Mojito Genoise

Masterchef Australia is back for another season, season 4. I am quite disciplined with Masterchef shows actually. I’ve watched most of the episodes except for those nights which I’ve to stay late at work or dinner events. I’ve always loved Masterclass where they usually teach/show the contestants how to cook certain foods, the techniques involved and etc. It makes me happy when I can learn a few more tricks to my cooking.

So two weeks ago, a British model-turned-pastrychef, Lorraine Pascal demonstrated her Mojito Genoise. A cake made from rum, mint, sugar and eggs. The moment I saw her making this cake, I am so intrigued and my hands were itching to make it right away. Great thing is that it was the long weekend for Queen’s birthday! Plus I’ve some friends over for avengers movies marathon the next night. So I thought to myself, this is the perfect time to make it. I was so excited!

I’ve never made a genoise before, let alone, mojito genoise. I find it difficult to even say it! Anyway, a genoise is a cake with no raising agent in it. So how much the cake rise depends on how well the eggs were beaten.

This cake involves a few steps: it has a sugar syrup for soaking the sponge, praline, buttercream for icing and the genoise sponge itself. Phew, it sounds complicated but it’s actually quite fun to make it! It’s also quite different from the other cakes that I’ve made before. This one has to be really gentle mainly because of the genoise.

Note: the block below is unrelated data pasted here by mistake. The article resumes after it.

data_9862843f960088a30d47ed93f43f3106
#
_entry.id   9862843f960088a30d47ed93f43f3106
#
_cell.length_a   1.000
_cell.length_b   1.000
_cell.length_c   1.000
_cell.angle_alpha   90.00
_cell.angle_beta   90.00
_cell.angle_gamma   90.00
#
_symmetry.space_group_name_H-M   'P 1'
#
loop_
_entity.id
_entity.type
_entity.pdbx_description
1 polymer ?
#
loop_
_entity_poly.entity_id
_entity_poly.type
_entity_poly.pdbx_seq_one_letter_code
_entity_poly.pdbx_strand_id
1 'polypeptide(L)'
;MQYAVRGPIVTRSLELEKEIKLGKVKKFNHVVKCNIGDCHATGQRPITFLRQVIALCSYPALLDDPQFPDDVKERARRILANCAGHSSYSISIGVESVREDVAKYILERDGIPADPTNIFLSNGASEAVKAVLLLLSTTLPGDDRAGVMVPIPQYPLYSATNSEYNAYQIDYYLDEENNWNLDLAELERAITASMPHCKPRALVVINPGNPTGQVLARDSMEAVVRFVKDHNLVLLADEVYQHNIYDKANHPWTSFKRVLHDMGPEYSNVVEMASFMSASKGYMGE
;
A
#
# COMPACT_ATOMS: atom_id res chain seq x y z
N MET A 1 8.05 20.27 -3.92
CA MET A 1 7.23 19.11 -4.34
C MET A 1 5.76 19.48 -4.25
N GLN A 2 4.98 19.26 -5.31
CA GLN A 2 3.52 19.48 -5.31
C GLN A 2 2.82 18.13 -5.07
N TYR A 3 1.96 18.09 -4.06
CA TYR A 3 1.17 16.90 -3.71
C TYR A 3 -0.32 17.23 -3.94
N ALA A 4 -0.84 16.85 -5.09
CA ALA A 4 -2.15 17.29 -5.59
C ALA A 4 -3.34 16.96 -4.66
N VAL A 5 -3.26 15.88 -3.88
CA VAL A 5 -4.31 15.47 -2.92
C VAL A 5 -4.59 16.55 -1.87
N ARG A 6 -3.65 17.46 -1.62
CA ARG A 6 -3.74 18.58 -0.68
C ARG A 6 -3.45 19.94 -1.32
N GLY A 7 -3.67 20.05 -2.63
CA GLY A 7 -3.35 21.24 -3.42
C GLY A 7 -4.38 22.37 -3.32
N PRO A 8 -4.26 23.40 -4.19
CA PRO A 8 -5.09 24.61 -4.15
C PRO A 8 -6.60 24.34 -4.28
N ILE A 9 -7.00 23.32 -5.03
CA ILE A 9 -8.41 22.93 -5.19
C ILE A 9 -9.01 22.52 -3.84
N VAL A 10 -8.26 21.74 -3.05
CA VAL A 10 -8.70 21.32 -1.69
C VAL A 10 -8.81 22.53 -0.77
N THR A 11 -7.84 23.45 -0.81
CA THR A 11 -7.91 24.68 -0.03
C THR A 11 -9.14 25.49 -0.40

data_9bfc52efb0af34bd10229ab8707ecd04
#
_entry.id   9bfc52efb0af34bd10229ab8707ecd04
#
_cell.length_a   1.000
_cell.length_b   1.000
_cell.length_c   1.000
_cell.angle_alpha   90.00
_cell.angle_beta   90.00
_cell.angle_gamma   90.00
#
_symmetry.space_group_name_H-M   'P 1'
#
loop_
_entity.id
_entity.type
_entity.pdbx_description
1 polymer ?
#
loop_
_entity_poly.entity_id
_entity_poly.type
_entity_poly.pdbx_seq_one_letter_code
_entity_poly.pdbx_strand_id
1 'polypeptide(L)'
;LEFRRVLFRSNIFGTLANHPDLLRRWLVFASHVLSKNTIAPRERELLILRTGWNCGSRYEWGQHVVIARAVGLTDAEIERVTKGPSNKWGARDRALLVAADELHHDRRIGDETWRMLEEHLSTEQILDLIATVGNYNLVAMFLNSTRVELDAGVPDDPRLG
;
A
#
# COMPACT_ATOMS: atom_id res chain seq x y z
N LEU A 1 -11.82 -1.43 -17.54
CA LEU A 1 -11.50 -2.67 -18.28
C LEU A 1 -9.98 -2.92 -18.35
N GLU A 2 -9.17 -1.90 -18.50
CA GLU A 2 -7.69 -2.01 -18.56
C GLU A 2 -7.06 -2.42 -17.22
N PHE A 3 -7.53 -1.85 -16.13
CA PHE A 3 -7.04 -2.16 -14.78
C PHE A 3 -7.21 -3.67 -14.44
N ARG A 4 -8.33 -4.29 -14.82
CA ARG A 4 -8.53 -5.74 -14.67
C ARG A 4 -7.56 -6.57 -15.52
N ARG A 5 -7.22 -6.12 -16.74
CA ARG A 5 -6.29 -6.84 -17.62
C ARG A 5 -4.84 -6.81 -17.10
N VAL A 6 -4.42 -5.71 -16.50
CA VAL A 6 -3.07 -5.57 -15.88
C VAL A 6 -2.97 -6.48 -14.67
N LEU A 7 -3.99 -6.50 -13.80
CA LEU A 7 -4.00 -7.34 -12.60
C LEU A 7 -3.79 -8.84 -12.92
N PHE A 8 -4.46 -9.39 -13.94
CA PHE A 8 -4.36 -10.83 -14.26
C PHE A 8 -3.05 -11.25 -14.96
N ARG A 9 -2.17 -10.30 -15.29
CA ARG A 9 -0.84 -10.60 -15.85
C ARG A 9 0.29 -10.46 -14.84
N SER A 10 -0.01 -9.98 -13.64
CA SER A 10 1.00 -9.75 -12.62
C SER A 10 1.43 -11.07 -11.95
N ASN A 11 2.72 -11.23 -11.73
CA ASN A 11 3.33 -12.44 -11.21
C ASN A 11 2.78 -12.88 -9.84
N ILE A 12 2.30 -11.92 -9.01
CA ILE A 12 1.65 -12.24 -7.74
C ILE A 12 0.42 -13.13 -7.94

I was really happy with how well the cake turned out (still am actually). I think this is the prettiest cake I’ve made so far. It tasted good too, not too sweat due to the limes and I loved the praline. It was crunchy and the cake was soft, perfect!

serve 6-8
Cooking time: 1 hour.
Preparation time + assembly: 2 hours.

Sugar Syrup

150 g soft brown sugar
40 ml water
80 ml Rum (I used 40 ml whiskey instead of rum because I don’t have it)
Zest of 2 limes and juice of 1 lime
A few fresh mint leaves

Genoise Sponge

260 g caster sugar
115 g butter, melted and cooled, plus extra for greasing
260 g plain flour, sifted once
6 eggs


400 g Granulated sugar
200 g Pecan nuts

Buttercream Icing

300 g Butter, softened
600 g icing sugar
seeds of 2 vanilla pods (I use 1 teaspoon of vanilla extract)
Zest of 3 limes


8 slices of limes
7 or 8 pecan nuts


1) Preheat the oven to 180 degree C. Grease a 20cm cake tin and line the base with baking paper.

2) Make the sugar syrup first to give the mint and lime plenty of time to infuse. Gently heat brown sugar with water, lime juice and rum (in my case, whiskey). Let the mixture boil for 2 minutes until the syrup thickens.
3) Remove from heat and add the mint leaves plus lime zest. Set aside to infuse.